House Health Committee Approves CCO Daylight Bill on Narrow Vote

A personal appeal from Health Chairman Rep. Mitch Greenlick makes way for Republican support for more public interaction with coordinated care organizations, but the bill’s fate in the full House is unclear.

April 18, 2013 — Rep. Mitch Greenlick, D-Portland, was able to muscle through his transparency bill for coordinated care organizations, as the House Health Committee voted 5-4 to require a public comment period at the regular board meetings of these local health organizations, charged with facilitating billions of tax dollars through the Oregon Health Plan.

“I think we owe it to the public whose money we are spending to give them a chance to comment,” said Rep. Alissa Keny-Guyer, D-Portland.

Currently, the public involvement is solely at the discretion of the individual CCO. Some have open meetings while others offer only public forums. Some release minutes of their board meetings, while others have refused media requests for such information.

“We have to do something; they’re forming their norms,” Greenlick said.

House Bill 2960 seeks to set a base standard of openness and a degree of uniformity with how the public may interact with these CCOs, which are comprised of hospitals, physician associations, and other healthcare providers as well as token representation from local elected officials and a public representative – typically a consumer advocate. .

CCOs are exempt from anti-trust laws and act as monopolies in most of Oregon outside the Portland metro area where two compete – Health Share of Oregon and Family Care – to coordinate healthcare services for more than 650,000 people enrolled in the Oregon Health Plan. Those responsibilities, once administered by the Department of Human Services and the Oregon Health Authority, are now under the auspices of these CCOs, which Greenlick feels have little public oversight.

Two Republicans — Rep. Bill Kennemer of Oregon City and Rep. Jim Thompson of Dallas — announced at the hearing prior to the vote that they had been leaning toward opposing the measure, but decided to lend their support after Greenlick who chairs the health committee, made a personal request.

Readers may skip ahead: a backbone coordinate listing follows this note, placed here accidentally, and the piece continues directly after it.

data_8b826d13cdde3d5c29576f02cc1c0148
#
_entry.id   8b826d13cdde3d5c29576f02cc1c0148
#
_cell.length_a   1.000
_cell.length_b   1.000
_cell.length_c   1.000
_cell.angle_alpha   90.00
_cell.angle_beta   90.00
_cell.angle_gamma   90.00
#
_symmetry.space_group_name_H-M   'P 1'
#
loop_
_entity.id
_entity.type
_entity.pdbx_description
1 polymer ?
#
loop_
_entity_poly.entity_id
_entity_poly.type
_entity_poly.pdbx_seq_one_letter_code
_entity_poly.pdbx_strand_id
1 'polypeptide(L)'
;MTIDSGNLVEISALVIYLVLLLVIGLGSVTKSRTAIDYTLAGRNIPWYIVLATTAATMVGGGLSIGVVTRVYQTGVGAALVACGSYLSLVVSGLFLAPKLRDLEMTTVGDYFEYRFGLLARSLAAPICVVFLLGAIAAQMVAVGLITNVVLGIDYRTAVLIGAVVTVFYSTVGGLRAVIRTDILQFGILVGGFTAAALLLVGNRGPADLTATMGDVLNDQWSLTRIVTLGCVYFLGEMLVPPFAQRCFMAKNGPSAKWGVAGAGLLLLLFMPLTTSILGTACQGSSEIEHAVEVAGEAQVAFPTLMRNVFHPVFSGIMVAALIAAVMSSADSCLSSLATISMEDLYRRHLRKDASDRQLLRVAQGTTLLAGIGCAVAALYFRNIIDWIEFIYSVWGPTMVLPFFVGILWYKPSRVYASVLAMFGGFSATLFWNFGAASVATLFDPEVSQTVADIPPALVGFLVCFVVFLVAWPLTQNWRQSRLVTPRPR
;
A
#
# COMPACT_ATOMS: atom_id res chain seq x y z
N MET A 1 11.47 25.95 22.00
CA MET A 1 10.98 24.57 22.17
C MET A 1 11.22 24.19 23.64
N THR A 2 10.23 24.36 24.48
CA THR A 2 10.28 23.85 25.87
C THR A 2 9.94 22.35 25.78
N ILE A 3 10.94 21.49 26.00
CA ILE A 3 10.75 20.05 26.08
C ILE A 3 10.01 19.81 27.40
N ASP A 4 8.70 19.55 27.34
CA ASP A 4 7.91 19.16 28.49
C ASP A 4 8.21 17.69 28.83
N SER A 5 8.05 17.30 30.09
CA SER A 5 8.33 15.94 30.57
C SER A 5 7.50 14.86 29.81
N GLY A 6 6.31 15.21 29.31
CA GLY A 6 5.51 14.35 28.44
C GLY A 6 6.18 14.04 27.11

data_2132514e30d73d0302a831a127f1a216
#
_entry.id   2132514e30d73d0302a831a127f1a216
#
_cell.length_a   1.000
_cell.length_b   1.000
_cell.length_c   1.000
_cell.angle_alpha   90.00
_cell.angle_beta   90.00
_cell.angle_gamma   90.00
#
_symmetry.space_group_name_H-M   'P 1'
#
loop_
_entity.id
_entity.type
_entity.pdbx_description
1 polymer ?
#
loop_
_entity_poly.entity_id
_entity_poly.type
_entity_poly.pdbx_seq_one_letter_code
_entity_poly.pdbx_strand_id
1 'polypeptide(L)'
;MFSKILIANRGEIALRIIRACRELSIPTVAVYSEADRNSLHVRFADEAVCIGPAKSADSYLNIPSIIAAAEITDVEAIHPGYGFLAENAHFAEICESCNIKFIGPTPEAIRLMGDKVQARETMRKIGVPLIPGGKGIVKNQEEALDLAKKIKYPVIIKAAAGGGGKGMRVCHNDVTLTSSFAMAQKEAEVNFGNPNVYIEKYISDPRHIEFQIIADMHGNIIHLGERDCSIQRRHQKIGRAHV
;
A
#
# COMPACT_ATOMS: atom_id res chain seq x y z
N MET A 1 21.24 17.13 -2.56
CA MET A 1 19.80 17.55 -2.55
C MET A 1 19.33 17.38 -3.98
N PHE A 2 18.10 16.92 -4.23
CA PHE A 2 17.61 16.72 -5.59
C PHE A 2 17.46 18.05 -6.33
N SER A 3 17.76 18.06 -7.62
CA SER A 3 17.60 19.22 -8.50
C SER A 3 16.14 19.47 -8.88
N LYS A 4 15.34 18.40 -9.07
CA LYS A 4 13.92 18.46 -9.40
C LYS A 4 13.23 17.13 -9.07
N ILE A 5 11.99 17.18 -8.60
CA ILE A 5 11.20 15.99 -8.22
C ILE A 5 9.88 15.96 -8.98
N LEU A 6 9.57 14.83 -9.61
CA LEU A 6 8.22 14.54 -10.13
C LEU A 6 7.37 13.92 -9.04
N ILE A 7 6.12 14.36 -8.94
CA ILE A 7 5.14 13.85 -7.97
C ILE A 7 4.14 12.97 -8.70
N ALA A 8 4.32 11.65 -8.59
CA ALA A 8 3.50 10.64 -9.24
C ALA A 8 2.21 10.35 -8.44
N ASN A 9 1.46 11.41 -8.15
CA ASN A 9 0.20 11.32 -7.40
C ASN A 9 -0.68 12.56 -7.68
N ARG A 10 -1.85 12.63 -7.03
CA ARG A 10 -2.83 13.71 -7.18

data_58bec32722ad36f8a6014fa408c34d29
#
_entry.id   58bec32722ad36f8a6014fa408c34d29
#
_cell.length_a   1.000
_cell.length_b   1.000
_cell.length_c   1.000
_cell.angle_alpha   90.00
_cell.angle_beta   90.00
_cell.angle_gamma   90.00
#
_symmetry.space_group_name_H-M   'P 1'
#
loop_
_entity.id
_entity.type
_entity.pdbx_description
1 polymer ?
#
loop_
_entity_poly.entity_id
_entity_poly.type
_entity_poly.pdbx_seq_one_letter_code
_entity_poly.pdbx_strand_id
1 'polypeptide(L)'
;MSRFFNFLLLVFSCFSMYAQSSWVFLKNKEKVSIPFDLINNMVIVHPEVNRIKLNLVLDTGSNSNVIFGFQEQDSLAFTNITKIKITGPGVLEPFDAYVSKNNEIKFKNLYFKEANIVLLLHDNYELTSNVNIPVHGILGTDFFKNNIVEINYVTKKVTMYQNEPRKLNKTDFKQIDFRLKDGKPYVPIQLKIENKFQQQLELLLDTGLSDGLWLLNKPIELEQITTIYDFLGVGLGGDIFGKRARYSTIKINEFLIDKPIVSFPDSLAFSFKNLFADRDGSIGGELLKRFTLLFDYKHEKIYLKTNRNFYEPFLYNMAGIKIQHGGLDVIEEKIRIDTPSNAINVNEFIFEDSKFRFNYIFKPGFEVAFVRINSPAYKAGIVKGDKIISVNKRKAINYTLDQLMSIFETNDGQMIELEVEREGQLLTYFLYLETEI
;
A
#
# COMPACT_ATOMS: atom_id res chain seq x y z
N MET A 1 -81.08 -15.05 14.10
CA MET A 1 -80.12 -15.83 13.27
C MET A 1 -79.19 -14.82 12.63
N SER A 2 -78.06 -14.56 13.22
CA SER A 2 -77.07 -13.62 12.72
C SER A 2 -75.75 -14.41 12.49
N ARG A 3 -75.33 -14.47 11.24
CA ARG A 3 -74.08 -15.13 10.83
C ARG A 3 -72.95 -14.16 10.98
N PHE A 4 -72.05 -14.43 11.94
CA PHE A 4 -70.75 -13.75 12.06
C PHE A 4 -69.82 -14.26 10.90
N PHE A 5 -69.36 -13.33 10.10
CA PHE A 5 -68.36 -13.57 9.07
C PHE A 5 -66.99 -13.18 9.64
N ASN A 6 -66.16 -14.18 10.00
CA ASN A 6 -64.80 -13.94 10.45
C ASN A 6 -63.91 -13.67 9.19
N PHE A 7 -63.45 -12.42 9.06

Kennemer ultimately opposed the bill, which Rep. Brian Clem, D-Salem, reluctantly supported after asking that the amount of information that CCO boards must publicly disclose be clarified in HB 2960.

Greenlick agreed that this language could be amended if the bill passes the House chamber and heads to the Senate.

Under this legislation, the CCOs would be required to accept comments from the public at each of their board meetings and open their community advisory councils to the public. These councils are made up of community and Oregon Health Plan members and they report to the CCOs’ boards but have no rulemaking authority.

The majority of the 15 CCOs do open their council meetings to the public. But at least one -- Umpqua Health Alliance in Roseburg — holds those meetings in private and refuses to disclose the names of their council members.

The reluctance to even tell the public who served on the public outreach body led several legislators to support the bill who earlier had been skeptical. .

“That testimony is what made me convinced that we do need this bill,” Keny-Guyer said.

“We have a lot of money tied up in these organizations to be running some level of secrecy,” said Thompson, adding that he reserved the right to oppose HB 2960 on the House floor.

After the vote, Rep. Tim Freeman, R-Roseburg, who with the support of the Umpqua Health Alliance has made opposition to open meetings for CCOs a key issue, worked with House Minority Leader Mike McLane, R-Prineville, to pressure Thompson to change his vote in the hallway outside the hearing room.

Thompson asked Greenlick if he could call a new vote, but the chairman refused. The outcome of the bill on the House floor without Thompson’s support is now unclear.

One Democrat on the committee, Rep. John Lively of Springfield, opposed the measure, reflecting the vocal opposition of his local CCO, Trillium Community Health Plan.

“I live in an area where our CCO is doing good work,” Lively said. “I think this adds confusion.”

HB 2960 is a compromise from Greenlick’s initial attempt to bring CCOs under the Oregon Public Meetings Law in Senate Bill 412. That measure would have required all CCOs board meetings to be open to the public.

SB 412 was introduced by Sen. Chip Shields, D-Portland, and had a hearing in February before the Senate Judiciary Committee, but died without a vote.

After the hearing on Wednesday, Shields told The Lund Report he appreciated Greenlick’s attempt to seek a compromise.

“I would like for meetings to be public,” Shields said. “I think we need to pry open the doors of those closed-door meetings as much as possible. CCOs are about the massive reallocation of public dollars.”

Reporter Christopher David Gray can be reached at chris@thelundreport.org.

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